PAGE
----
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Using Social Media To Make Offline Products More Meaningful

We may have pushed the digital image to its shareable limit, but there is still something nice about that framed desk photo (or album, or personalized tennis shoes).

With Google Street View, Yelp, Foursquare and a host of other location-aware technologies, we have successfully uploaded the world onto the Internet. It’s not enough, though, to have achieved augmented reality—the hyped tech trend that developers and entrepreneurs enthused over back in 2009. Now, as we stream the human experience 24-7, through our mobile devices and social services like Facebook and Instagram, the process is being, yet again, flipped on its head.
First, Some Cultural Context

Today’s human experience has been uploaded as a hazy, sutro-filtered snapshot, a carefully curated bite-sized moment to be easily digested and then swiped away by ever-hungry thumbs…While easily consumed, none of this is meaningful or exists in our very real world.

Bringing the Feed Offline

What today’s social retailers are getting right is that the most compelling content to consumers these days is the media created by the consumers themselves. Like a photo booth or Splash Mountain snapshot, the product is compelling because it captures a story and memory. 

Yes, people’s lives are now instantaneous and attractive—and as people can better document their real-world experiences, they’re finding new ways to bring their lives, now shared in Facebook and edited in Instagram, back off the news feed and into their surroundings. Services like Blurb turns your Facebook photos into photo books.
Two fundamental components that drive companies around this model: 
- These online social interactions are inherent in modern relationships and people have, through technology, become much more creative. 
- If companies allow their customers to feel empowered in both aspects, the product could be as compelling and as viral as the media that personalizes it.
Beyond the Wall
While our interactions have become increasingly casual, we’re no less sincere in our relationships and interactions.

But up until now, brands and companies have been aiming to bring in revenue by drumming up conversations and interactions around these events instead of developing products directly from these conversations.

The ultimate goal for these and future companies is to turn these social feeds into a product and revenue source. This is the most meaningful content on the web today, and the race is on.
—Kealan Lennon is the CEO of Cleverbug. Find him on Twitter at @kealanlennon.
[Image: Flickr user Kris Krug]

Using Social Media To Make Offline Products More Meaningful

We may have pushed the digital image to its shareable limit, but there is still something nice about that framed desk photo (or album, or personalized tennis shoes).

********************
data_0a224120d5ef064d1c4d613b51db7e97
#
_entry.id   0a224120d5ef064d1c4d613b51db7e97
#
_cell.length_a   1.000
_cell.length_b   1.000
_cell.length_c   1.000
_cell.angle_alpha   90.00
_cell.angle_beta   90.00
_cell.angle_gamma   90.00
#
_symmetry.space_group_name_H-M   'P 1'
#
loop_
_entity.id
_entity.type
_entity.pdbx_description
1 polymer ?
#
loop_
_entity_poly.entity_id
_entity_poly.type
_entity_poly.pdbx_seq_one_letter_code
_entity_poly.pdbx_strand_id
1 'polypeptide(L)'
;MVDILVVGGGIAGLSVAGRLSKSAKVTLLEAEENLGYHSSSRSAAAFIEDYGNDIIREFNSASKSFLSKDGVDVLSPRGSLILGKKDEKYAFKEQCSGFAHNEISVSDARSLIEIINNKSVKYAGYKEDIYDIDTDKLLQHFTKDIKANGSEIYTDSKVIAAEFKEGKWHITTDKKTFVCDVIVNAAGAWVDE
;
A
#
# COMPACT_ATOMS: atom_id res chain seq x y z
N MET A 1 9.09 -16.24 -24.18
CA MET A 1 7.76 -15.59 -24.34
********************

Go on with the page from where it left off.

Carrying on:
With Google Street View, Yelp, Foursquare and a host of other location-aware technologies, we have successfully uploaded the world onto the Internet. It’s not enough, though, to have achieved augmented reality—the hyped tech trend that developers and entrepreneurs enthused over back in 2009. Now, as we stream the human experience 24-7, through our mobile devices and social services like Facebook and Instagram, the process is being, yet again, flipped on its head.

First, Some Cultural Context

Today’s human experience has been uploaded as a hazy, sutro-filtered snapshot, a carefully curated bite-sized moment to be easily digested and then swiped away by ever-hungry thumbs…While easily consumed, none of this is meaningful or exists in our very real world.

Bringing the Feed Offline

What today’s social retailers are getting right is that the most compelling content to consumers these days is the media created by the consumers themselves. Like a photo booth or Splash Mountain snapshot, the product is compelling because it captures a story and memory. 

Yes, people’s lives are now instantaneous and attractive—and as people can better document their real-world experiences, they’re finding new ways to bring their lives, now shared in Facebook and edited in Instagram, back off the news feed and into their surroundings. Services like Blurb turns your Facebook photos into photo books.

Two fundamental components that drive companies around this model:

- These online social interactions are inherent in modern relationships and people have, through technology, become much more creative.

- If companies allow their customers to feel empowered in both aspects, the product could be as compelling and as viral as the media that personalizes it.

Beyond the Wall

While our interactions have become increasingly casual, we’re no less sincere in our relationships and interactions.

But up until now, brands and companies have been aiming to bring in revenue by drumming up conversations and interactions around these events instead of developing products directly from these conversations.

The ultimate goal for these and future companies is to turn these social feeds into a product and revenue source. This is the most meaningful content on the web today, and the race is on.

Kealan Lennon is the CEO of Cleverbug. Find him on Twitter at @kealanlennon.

[Image: Flickr user Kris Krug]